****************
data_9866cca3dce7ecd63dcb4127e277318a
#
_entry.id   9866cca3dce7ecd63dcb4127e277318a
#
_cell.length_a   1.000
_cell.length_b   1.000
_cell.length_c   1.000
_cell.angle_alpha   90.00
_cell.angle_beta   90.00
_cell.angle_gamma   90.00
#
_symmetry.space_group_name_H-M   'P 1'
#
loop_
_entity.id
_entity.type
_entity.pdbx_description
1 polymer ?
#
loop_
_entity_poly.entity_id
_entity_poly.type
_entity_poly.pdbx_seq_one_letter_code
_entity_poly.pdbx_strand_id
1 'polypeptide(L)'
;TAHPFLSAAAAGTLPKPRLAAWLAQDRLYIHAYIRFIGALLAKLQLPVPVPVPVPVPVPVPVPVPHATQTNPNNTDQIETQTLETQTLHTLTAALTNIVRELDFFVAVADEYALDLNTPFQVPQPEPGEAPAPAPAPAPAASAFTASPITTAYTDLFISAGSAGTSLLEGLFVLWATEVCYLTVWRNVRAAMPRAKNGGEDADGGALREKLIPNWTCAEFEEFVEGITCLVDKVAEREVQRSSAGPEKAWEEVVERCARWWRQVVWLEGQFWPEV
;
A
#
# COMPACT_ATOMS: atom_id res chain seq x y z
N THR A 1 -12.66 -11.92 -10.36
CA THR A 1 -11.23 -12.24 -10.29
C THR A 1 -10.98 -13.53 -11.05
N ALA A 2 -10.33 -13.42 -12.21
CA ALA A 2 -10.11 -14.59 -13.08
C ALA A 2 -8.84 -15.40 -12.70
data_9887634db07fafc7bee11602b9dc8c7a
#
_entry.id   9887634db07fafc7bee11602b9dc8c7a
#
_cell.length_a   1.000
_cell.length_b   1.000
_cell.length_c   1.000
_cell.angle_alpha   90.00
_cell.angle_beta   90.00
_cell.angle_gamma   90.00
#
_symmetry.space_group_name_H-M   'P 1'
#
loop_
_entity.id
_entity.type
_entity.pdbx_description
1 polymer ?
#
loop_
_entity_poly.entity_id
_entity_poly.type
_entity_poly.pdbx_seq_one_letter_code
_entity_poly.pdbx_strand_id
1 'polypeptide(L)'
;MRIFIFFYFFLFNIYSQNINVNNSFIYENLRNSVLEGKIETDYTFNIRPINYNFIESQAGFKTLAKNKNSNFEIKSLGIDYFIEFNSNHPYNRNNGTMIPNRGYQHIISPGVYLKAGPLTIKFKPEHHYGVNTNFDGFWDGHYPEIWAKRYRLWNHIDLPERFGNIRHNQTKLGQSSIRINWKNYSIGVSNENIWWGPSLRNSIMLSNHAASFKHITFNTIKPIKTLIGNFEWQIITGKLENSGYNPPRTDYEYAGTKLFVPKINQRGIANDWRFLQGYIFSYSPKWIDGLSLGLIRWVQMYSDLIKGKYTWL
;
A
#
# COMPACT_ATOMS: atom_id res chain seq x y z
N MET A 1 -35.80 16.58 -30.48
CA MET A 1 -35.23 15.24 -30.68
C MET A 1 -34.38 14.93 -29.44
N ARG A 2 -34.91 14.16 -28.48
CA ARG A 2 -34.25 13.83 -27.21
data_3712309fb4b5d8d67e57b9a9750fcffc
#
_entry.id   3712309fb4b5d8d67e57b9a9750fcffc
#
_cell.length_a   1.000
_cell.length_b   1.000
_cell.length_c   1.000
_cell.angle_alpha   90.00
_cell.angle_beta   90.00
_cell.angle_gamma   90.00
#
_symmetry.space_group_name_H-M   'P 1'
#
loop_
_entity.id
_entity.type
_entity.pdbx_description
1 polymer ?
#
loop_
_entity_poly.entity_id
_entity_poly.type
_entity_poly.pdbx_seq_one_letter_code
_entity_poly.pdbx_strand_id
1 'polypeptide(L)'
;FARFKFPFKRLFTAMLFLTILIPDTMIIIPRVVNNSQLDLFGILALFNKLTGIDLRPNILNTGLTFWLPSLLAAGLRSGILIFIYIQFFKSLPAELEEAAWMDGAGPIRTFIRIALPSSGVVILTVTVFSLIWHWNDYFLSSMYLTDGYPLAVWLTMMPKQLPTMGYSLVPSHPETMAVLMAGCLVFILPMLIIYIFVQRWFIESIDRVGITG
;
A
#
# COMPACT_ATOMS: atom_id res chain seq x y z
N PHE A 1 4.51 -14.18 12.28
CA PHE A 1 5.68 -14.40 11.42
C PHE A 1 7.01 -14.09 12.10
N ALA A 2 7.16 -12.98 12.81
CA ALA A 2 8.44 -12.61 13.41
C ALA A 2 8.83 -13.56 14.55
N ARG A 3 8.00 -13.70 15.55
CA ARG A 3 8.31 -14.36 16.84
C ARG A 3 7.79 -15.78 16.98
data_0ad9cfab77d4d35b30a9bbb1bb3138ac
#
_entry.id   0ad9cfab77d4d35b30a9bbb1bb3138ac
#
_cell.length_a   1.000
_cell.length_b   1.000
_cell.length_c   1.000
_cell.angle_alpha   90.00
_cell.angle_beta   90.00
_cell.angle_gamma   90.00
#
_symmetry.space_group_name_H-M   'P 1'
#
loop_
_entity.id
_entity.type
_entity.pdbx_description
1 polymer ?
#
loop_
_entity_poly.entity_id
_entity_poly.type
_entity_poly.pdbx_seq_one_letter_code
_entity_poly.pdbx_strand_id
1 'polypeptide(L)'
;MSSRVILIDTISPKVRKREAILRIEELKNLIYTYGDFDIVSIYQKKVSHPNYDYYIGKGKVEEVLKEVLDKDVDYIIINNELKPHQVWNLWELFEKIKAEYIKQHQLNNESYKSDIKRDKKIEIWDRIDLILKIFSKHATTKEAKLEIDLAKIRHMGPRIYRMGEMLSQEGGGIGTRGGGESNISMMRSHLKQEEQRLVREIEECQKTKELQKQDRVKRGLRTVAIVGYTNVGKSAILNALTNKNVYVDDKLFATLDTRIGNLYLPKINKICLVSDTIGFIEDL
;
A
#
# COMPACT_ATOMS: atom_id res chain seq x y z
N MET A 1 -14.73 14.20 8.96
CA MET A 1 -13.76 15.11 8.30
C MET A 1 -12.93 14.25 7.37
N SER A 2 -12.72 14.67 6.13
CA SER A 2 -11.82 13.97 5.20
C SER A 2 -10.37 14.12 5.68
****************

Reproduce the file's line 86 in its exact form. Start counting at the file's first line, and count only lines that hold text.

_entity.id